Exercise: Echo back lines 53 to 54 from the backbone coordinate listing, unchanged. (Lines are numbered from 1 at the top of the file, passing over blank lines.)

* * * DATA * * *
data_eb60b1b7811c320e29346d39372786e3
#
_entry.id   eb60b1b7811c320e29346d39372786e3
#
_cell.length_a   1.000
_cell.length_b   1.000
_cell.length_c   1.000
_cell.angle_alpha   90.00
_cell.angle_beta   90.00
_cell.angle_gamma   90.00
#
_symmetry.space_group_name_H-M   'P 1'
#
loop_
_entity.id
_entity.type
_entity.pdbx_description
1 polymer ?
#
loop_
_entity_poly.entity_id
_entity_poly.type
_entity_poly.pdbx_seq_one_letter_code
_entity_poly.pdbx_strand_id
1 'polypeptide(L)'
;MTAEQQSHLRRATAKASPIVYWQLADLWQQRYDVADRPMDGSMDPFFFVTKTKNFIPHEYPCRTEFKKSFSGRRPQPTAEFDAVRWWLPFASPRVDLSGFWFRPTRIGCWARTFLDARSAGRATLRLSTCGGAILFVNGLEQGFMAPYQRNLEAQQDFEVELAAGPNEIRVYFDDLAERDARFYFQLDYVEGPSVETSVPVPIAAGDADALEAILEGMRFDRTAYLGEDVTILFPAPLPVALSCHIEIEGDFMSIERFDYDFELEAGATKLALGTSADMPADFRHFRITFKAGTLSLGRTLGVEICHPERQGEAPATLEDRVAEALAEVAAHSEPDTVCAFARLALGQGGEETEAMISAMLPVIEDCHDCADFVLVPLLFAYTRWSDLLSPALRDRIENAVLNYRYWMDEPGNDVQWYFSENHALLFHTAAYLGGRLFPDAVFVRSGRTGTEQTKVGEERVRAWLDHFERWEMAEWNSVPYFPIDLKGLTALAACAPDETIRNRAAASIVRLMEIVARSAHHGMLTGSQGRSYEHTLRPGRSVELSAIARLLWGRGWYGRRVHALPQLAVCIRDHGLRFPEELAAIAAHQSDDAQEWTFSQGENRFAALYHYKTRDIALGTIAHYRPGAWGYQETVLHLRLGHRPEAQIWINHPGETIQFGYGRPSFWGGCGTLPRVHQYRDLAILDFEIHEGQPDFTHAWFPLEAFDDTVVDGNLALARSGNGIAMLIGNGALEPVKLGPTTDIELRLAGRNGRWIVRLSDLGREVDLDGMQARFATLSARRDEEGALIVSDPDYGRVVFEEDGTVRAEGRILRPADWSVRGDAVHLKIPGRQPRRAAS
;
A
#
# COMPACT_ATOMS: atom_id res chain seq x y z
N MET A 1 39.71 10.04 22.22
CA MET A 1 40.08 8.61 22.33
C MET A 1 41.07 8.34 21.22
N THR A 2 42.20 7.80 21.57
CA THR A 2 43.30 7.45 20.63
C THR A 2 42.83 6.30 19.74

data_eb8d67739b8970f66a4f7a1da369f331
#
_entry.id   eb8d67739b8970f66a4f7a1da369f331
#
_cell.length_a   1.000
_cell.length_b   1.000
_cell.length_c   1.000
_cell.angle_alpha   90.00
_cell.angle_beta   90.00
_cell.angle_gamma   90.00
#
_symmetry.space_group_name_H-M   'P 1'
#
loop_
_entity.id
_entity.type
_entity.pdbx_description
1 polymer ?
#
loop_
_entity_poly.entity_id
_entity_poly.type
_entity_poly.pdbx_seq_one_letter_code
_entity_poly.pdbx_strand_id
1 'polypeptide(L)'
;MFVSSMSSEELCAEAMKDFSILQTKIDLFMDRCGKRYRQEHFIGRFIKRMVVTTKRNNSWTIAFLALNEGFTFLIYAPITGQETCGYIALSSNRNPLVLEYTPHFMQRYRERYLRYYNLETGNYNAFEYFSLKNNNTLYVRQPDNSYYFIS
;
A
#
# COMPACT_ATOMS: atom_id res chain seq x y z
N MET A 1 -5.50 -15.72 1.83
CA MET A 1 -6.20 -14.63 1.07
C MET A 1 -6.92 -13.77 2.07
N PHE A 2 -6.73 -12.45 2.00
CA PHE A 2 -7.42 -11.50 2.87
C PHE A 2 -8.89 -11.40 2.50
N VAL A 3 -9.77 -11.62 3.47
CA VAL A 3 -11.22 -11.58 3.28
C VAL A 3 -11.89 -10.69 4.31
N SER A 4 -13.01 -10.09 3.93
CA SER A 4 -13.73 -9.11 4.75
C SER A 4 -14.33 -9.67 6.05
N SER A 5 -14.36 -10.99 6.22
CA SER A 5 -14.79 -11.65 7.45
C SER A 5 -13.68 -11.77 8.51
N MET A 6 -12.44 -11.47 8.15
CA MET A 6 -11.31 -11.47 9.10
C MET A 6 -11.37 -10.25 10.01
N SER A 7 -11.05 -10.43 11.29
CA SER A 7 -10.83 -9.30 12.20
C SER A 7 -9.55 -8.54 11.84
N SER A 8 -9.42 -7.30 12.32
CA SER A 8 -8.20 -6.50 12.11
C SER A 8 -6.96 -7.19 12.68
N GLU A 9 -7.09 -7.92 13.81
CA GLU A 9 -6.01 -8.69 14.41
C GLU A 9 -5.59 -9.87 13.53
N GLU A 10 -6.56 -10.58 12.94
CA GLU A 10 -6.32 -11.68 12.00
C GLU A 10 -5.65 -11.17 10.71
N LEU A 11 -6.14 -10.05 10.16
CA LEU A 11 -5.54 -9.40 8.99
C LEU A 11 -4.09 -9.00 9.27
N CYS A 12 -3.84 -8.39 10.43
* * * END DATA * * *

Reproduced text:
_entity.pdbx_description
1 polymer ?